From Wednesday's New York Times:
“There’s no question that Apple’s best days are behind it,” said Toni Sacconaghi, an analyst at the Bernstein brokerage firm. “The company grew at astronomical rates, and it’s now so big that its ability to grow at those rates doesn’t exist anymore.”
That's a strong quote, placed high up (6th graph) in the story. "Best days behind it" captured succinctly the sentiment on Wall Street that knocked $40 billion off Apple's market cap Wednesday.
It's also a famous quote, one first attributed to Sacconaghi on Oct. 27, 2015, and used over the next few days to spice up dozens of Apple stories, including the Macalope's ironic Can’t win for winning: Apple doom coming any day.
Out of respect for Sacconaghi, whom I think of as one of Wall Street's smartest sell-side analysts, I dug out the source of the soundbite, a CNBC interview given just hours before Apple released its fiscal Q4 2015 results.
It's a good interview, maybe even an important one, well worth an investment of four minutes if you like this kind of thing. The quote, it turns out, originated with the host, who fed it to his guest. But Sacconaghi rose to it like a trout to a fly. He'd already said worse, describing Apple as entering "growth purgatory."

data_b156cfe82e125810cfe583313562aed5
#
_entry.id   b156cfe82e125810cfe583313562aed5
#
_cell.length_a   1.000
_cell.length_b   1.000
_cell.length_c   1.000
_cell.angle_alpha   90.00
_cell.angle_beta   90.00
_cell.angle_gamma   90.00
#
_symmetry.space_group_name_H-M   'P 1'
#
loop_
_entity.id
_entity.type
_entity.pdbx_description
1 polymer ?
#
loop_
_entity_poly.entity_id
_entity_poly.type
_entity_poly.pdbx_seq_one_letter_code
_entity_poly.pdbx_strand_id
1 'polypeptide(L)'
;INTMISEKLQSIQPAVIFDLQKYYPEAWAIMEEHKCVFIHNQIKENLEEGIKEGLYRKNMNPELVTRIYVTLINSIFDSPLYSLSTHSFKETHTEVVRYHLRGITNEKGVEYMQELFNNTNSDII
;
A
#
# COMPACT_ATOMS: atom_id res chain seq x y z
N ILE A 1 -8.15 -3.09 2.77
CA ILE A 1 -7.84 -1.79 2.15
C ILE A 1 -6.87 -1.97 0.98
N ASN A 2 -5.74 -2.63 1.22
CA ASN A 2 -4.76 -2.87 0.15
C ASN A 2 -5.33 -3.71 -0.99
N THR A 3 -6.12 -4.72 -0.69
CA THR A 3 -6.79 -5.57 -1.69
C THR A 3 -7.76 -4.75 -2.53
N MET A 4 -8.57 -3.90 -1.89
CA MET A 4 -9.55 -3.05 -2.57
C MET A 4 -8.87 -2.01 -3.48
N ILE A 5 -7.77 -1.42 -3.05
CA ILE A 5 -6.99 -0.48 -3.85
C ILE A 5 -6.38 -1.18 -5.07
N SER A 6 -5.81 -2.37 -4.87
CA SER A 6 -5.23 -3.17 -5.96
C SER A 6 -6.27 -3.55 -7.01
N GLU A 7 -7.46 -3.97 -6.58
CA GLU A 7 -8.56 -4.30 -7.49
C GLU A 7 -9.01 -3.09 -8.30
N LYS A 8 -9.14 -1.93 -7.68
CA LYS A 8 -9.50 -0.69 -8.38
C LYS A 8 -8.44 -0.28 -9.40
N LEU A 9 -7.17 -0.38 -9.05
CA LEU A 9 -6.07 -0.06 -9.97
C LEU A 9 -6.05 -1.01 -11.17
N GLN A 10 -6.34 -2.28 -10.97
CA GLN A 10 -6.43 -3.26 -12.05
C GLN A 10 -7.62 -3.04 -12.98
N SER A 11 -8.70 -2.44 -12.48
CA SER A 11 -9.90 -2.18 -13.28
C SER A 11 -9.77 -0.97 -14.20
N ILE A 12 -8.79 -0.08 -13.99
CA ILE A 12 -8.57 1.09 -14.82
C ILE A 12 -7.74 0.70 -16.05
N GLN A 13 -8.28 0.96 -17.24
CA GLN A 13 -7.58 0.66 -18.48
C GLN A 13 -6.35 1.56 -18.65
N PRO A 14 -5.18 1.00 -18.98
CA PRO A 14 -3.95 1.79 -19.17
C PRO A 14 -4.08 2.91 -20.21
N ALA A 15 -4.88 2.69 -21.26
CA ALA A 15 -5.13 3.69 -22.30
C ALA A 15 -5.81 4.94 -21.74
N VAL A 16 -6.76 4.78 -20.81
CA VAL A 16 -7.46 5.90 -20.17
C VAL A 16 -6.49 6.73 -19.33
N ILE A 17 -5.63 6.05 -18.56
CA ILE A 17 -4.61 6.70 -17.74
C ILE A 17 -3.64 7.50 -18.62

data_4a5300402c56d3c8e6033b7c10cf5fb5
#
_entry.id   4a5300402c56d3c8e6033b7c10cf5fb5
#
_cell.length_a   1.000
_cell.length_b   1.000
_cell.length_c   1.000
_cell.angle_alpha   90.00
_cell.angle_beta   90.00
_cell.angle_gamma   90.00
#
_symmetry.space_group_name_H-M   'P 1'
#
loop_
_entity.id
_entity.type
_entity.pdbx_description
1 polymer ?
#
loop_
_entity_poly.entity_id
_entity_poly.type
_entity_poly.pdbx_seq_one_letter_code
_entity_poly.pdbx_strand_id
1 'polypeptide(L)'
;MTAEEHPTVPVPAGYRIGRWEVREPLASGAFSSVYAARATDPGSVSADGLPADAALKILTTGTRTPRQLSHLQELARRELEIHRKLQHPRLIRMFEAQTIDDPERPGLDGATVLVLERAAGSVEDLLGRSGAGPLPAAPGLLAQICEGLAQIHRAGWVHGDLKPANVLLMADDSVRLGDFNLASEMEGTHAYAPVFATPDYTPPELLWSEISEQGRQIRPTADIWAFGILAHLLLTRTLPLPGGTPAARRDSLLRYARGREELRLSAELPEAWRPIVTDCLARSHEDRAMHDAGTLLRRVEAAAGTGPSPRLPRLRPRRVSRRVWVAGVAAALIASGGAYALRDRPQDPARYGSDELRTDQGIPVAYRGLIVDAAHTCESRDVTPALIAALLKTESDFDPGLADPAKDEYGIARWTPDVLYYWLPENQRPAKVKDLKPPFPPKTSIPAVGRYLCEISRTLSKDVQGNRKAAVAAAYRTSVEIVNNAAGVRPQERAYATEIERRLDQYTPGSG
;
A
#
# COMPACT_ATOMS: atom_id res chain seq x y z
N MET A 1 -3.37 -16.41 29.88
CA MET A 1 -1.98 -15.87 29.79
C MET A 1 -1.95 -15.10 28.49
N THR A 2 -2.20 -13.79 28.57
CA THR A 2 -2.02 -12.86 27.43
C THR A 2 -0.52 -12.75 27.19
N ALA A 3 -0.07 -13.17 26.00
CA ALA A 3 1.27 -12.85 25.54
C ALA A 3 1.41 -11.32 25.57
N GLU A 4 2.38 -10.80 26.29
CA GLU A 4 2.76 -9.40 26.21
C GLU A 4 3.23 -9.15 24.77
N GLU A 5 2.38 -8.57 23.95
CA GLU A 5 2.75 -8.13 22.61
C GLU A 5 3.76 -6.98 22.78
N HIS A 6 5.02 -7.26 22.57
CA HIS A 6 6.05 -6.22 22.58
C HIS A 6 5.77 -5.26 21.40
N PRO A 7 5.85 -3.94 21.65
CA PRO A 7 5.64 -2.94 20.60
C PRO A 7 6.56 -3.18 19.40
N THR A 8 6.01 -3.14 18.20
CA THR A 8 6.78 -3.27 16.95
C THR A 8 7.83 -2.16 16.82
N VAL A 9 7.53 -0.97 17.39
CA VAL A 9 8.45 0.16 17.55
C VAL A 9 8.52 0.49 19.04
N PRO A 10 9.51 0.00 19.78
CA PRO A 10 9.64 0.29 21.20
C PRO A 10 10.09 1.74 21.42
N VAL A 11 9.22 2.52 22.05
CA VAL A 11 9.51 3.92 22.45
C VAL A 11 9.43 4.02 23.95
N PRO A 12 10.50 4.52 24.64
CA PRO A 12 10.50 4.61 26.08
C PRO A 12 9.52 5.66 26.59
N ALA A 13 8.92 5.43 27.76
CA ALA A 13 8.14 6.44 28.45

Here's the thing. He's talking about Apple the stock, not Apple the company. He was asked "Why hasn't this stock performed better?" and he was trying to get viewers to see it from the buy side's perspective.
Sacconaghi's own view is that the stock is undervalued. From Tuesday's note to clients:
"We continue to believe that AAPL is an inexpensive stock, and that the iPhone will grow in FY 17. Moreover, we note that AAPL has traditionally outperformed going into a new phone cycle and accordingly rate the stock Outperform, with a $135 price target."
From CNBC Oct. 27, 2015: